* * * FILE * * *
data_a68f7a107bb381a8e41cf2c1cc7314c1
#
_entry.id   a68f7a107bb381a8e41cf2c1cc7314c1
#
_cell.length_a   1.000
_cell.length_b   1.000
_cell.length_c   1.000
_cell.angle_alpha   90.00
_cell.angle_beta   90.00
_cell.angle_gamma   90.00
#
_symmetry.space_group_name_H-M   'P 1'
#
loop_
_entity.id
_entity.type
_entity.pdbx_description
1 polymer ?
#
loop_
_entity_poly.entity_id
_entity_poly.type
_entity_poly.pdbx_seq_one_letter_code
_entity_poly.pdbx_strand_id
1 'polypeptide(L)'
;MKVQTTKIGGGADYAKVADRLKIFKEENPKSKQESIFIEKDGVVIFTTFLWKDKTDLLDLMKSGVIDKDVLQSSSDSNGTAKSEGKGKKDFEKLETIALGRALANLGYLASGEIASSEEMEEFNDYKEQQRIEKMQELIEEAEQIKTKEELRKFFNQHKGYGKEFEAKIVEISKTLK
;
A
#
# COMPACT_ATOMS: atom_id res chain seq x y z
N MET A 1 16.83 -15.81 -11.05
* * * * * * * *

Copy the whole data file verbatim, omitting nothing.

data_a68f7a107bb381a8e41cf2c1cc7314c1
#
_entry.id   a68f7a107bb381a8e41cf2c1cc7314c1
#
_cell.length_a   1.000
_cell.length_b   1.000
_cell.length_c   1.000
_cell.angle_alpha   90.00
_cell.angle_beta   90.00
_cell.angle_gamma   90.00
#
_symmetry.space_group_name_H-M   'P 1'
#
loop_
_entity.id
_entity.type
_entity.pdbx_description
1 polymer ?
#
loop_
_entity_poly.entity_id
_entity_poly.type
_entity_poly.pdbx_seq_one_letter_code
_entity_poly.pdbx_strand_id
1 'polypeptide(L)'
;MKVQTTKIGGGADYAKVADRLKIFKEENPKSKQESIFIEKDGVVIFTTFLWKDKTDLLDLMKSGVIDKDVLQSSSDSNGTAKSEGKGKKDFEKLETIALGRALANLGYLASGEIASSEEMEEFNDYKEQQRIEKMQELIEEAEQIKTKEELRKFFNQHKGYGKEFEAKIVEISKTLK
;
A
#
# COMPACT_ATOMS: atom_id res chain seq x y z
N MET A 1 16.83 -15.81 -11.05